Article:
Mexico: IN View

Indiana’s relationship with MEXICO


As one of Indiana’s largest trading partners, Mexico has many ties to the Hoosier State. Whether it’s a long standing university partnership like the one between IUPUI and Universidad Autonoma del Estado de Hidalgo or the Badges Without Borders program that provides public safety officials in Indianapolis with immersive learning experiences in Mexico, there are numerous ties south of the boarder throughout the sectors. With over 110,000 Mexican immigrants living in the state of Indiana there are many unique cultural ties within our communities as well as depicted in the WFYI program, Peregrinos


Mexico is Indiana’s 2nd largest export destination behind Canada, accounting for 6.261% of all exports in 2014. Major exports include vehicles and parts as well as industrial machinery (including computers). 

Cultural Insight – Familia

In Mexico familia (family) is extremely important and includes both nuclear and extended families. These families often live together or very near each other and are obligated to help each other out. In Mexico, personal relationships are key to business success and the only way to really know a person is to know the family. This, therefore, leads to an emphasis on relationships in the business setting. 

Cultural Insight – Mañana

Time in Mexico is much more fluid and flexible than in the United States. Work days are generally scheduled around a two-hour siesta in the mid-afternoon and business processes usually proceed at a slower pace than in the United States.

Quick Tips on Proper Protocol & Etiquette 

    • DO acknowledge the most senior person in the group first. Respect for age and status should be observed.  

    • DON’T put your hands in your pockets or on your hips. This is seen as rude and an indication of a challenge. 

    • DON’T be late to a meeting. Your Mexican business associates may be late, as Mexicans have a very relaxed view of time. As a foreigner, however, you will be expected to be on time.

    • DO have a copy of everything in English and Spanish (paperwork, business cards, etc) and present your business card with the Spanish side facing the recipient. Spanish is the language of business. 

    • DON’T use idioms or slang when speaking to your counterparts. Along with humor, idioms and slang can complicate communication across cultures. 

     • DON’T criticize or humiliate anyone publicly. The individual’s dignity is extremely important and should be kept intact as much as possible.

    The International Center’s Marketing and Communications Associate, Kaitlyn Neel, sat down with Ruth Rojas, Relocation Specialist and Mexico native, for an interview about a few popular Mexican holidays.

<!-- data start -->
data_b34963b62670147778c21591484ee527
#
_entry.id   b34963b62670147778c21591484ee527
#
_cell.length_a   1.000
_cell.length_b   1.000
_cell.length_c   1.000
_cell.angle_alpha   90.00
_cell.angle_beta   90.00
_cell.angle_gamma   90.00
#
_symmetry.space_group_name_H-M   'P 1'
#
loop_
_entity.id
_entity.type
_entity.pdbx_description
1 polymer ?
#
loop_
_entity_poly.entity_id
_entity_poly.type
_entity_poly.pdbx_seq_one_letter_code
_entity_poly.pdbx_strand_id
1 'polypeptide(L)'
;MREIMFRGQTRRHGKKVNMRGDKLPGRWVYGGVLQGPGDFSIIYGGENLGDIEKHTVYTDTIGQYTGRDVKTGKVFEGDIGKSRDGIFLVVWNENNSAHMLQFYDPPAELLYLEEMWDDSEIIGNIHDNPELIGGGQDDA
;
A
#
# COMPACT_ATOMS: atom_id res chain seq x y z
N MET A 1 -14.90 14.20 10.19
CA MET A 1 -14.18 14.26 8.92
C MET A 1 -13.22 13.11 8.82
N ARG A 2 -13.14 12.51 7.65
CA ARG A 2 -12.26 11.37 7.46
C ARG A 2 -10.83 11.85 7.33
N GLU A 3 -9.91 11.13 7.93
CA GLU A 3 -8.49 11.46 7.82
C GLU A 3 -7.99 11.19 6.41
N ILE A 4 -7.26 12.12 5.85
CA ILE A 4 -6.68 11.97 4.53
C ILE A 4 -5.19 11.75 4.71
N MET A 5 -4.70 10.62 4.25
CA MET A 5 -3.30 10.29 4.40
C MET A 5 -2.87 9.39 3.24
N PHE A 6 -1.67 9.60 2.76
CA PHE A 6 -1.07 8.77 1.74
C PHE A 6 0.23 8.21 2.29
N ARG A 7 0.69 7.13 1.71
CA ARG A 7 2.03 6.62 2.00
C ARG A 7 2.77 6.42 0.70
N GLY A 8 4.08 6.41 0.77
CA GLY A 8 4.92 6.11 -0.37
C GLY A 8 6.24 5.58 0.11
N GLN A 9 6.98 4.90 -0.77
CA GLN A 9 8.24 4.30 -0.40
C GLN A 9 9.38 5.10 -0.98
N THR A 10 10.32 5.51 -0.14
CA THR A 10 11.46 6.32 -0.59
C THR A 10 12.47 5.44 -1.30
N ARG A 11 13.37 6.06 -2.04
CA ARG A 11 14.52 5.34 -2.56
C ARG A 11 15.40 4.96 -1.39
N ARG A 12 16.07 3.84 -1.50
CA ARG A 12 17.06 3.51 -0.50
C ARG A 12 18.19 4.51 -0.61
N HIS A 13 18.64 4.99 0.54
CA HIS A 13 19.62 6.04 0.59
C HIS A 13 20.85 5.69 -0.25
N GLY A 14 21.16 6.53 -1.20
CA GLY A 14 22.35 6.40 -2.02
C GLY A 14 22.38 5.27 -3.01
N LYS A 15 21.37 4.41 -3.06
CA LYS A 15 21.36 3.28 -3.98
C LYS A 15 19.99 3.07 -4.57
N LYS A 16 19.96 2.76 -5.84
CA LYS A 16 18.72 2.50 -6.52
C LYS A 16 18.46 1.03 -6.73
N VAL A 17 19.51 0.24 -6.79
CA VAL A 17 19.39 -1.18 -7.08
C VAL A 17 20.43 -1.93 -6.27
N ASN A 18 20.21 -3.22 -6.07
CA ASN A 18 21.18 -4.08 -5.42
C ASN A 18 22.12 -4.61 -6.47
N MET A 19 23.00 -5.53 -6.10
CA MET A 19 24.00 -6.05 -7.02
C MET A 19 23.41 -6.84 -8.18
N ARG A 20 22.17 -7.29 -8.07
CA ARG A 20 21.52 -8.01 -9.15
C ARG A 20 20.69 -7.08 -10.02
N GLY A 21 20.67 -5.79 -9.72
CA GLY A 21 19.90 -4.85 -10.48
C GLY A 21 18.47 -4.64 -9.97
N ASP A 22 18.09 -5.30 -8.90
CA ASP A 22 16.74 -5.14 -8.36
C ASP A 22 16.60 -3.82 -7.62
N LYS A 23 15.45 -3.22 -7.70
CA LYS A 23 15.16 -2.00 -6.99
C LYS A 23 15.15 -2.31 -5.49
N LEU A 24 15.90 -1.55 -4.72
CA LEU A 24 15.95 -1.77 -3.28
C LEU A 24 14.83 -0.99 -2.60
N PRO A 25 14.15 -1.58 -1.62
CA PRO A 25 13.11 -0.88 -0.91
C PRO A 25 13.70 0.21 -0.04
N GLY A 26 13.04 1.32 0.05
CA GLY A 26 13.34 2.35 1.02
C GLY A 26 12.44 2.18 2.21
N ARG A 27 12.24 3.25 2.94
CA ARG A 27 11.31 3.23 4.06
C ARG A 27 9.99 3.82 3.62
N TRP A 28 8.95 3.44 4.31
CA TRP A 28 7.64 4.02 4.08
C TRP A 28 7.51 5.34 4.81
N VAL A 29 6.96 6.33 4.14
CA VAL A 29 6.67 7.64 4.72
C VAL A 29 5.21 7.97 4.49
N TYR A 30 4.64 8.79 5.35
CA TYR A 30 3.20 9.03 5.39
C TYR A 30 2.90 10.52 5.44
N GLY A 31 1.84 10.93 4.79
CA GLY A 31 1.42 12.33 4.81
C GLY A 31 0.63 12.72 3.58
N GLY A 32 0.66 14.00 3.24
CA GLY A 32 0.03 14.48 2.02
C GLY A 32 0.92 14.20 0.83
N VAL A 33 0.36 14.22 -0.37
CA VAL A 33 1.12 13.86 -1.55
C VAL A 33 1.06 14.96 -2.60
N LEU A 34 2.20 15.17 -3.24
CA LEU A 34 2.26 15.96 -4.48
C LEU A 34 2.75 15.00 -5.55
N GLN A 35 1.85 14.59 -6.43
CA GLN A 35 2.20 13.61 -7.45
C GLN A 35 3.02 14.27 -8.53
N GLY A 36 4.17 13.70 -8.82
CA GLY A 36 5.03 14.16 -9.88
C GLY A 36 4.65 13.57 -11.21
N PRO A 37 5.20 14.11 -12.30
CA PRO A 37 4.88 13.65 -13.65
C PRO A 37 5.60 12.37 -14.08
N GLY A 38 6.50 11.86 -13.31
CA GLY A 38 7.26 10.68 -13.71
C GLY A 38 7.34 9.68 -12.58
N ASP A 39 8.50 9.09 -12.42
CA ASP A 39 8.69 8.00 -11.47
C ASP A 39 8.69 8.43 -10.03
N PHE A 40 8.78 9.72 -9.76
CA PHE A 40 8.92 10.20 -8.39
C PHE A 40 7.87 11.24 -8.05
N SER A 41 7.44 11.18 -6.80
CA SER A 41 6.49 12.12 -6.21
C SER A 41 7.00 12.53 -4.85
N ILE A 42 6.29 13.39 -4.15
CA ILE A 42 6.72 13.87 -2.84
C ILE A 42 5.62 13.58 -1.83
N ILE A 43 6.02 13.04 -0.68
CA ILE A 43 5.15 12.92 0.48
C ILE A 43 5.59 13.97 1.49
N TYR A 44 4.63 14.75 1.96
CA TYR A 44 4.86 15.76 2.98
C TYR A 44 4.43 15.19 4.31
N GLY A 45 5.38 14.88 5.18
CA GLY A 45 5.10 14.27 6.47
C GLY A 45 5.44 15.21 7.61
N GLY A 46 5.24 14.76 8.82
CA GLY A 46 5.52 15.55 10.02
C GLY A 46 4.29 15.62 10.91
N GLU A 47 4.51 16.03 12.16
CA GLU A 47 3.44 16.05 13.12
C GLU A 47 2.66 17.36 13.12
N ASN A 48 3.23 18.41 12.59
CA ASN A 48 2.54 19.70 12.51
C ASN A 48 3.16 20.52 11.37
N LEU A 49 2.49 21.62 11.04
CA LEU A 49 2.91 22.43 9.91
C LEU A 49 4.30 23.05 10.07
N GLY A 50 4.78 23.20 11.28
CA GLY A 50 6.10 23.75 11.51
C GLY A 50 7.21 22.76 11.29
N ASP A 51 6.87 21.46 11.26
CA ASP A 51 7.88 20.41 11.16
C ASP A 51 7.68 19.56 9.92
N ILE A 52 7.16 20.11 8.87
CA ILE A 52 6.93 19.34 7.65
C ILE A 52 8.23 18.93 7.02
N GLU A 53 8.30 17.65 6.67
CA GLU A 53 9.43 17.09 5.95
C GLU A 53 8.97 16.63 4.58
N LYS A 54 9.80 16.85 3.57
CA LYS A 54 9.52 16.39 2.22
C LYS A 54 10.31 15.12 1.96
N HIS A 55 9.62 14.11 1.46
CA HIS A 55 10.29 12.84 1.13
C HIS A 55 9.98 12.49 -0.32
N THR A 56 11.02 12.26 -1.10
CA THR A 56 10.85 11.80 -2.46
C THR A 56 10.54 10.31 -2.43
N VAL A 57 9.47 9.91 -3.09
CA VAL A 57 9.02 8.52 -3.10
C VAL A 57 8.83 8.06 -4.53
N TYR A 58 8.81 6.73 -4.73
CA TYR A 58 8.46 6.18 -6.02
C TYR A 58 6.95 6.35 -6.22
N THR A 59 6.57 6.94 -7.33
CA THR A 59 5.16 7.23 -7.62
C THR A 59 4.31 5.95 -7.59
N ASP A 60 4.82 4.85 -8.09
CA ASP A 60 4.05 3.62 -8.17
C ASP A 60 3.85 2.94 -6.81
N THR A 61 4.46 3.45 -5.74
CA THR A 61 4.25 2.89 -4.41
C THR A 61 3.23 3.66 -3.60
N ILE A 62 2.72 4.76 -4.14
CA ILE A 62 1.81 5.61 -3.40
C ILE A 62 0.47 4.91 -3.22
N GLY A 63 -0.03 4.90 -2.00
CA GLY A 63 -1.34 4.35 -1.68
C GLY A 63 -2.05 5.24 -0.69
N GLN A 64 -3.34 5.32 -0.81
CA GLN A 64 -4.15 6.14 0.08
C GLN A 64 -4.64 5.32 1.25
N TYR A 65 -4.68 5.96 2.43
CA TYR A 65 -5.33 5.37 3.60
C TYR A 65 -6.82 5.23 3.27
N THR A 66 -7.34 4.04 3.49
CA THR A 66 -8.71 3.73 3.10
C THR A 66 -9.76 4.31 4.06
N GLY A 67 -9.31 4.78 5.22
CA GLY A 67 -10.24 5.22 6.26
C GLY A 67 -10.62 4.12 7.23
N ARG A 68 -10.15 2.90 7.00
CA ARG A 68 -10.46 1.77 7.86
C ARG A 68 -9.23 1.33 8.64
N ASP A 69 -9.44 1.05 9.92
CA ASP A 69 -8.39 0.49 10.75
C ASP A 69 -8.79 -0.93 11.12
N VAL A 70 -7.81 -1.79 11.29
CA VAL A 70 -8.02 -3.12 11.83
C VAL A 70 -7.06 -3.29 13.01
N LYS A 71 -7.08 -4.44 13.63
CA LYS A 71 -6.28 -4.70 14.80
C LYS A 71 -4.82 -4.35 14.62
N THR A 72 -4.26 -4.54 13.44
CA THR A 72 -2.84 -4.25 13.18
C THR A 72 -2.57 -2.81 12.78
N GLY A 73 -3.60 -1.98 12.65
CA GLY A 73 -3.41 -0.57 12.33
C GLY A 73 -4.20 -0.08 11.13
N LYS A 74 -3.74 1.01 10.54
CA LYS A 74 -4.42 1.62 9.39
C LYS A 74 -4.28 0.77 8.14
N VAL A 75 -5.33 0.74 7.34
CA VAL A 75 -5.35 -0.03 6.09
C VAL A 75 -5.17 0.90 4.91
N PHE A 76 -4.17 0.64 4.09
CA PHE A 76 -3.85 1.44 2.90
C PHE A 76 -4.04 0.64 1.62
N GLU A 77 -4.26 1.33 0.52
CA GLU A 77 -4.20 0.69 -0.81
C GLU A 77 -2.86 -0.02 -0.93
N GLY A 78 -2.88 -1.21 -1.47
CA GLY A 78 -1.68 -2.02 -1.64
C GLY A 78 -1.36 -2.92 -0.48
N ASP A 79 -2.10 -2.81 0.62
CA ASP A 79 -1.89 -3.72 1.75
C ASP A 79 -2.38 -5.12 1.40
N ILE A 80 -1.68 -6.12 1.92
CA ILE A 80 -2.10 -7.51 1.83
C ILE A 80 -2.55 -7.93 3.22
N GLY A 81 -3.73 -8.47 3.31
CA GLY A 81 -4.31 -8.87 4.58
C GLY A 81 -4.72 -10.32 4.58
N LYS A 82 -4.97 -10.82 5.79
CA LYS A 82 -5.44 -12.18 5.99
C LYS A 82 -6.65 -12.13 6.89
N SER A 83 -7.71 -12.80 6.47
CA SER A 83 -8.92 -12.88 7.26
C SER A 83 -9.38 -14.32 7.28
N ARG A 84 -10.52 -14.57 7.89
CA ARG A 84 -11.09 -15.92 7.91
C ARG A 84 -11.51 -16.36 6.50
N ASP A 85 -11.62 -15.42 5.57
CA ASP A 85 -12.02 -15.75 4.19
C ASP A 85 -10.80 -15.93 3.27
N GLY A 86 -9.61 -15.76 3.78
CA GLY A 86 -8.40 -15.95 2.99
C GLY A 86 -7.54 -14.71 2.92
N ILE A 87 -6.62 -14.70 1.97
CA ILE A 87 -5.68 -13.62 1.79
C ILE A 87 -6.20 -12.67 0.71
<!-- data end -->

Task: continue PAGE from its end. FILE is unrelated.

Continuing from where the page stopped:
Kaitlyn: In the United States, Americans tends to make a big deal out of Cinco de Mayo. What’s it actually like in Mexico?

    Ruth:Cinco de mayo –or The fifth of May- is a Mexican holiday that commemorates La batalla de Puebla –or The Battle of Puebla- where a smaller and far less equipped Mexican army defeated the French forces of Napoleon III, in 1862. Later on Mexico lost the war but the battle win over a French army that had not been defeated for almost 50 years continued to be a sign of pride. In Mexico this is not even an official holiday nor is it considered one of the major holidays in Mexico. Cinco de Mayo traditions include civic ceremonies, parades, and street festivals across Mexico and it is mainly celebrated in the state of Puebla.

    Kaitlyn: Some people misinterpret Cinco de Mayo as the Mexican Independence Day. Will you tell us about El Grito?

    Ruth: In Mexico, the Independence Day celebrations of September 16 represent the nation’s most important national holiday. The importance of this celebration comes because it reminds the people of the origins of their nation and those that fought and died so that Mexico may be free. On that date back in 1810, Father Miguel Hidalgo issued a proclamation known as “El Grito ” — or “the shout” — that united the many different rebellions going on against Spain into one cohesive struggle. Later, México achieved its independence from the Spanish rule in 1821.

    Kaitlyn: Are there any special foods or traditions Mexicans partake in for El Grito? What is your favorite part?

    Ruth:My favorite tradition is the commemoration of “El Grito” (no need to duplicate) Every year on the night before of the 16th of September, the President of Mexico addresses the Mexican people from the balcony of the National Palace with a modern version of the famous Grito de Dolores. He shouts “Vivas!” to the leaders of the Mexican Revolution and ends with a cheer echoed three times by the huge crowds that have gathered: “Viva México!” His cry is echoed throughout Mexico by the governor of each state. 16 de Septiembre is an official holiday in Mexico and it is a day full of celebrations with civic acts, parades, festivals and parties with traditional Mexican food like pozole, tamales, tacos and tostadas among many others.

    Kaitlyn: Now that you live in the United States, what Mexican holidays do you still celebrate?

    Ruth: I still celebrate a lot of holidays and Mexican traditions here in the US, not only official holidays but a wide variety of other traditions and celebrations, including el día de Reyes-King’s Day-, el día de la bandera –Mexican’s flag day-, el día de la independencia –Independence day- and día de muertos –day of the dead- among others. I like that I can find many of the traditional foods here in local markets in Indy and also that there is a large interest on celebrating the Mexican heritage and culture here in Indianapolis.

    Have you experienced Mexican culture? We would love to hear about your story. Share it with us! 

    Or are you planning on doing business in Mexico? Learn more about our Protocol and Global Competency Services on our website.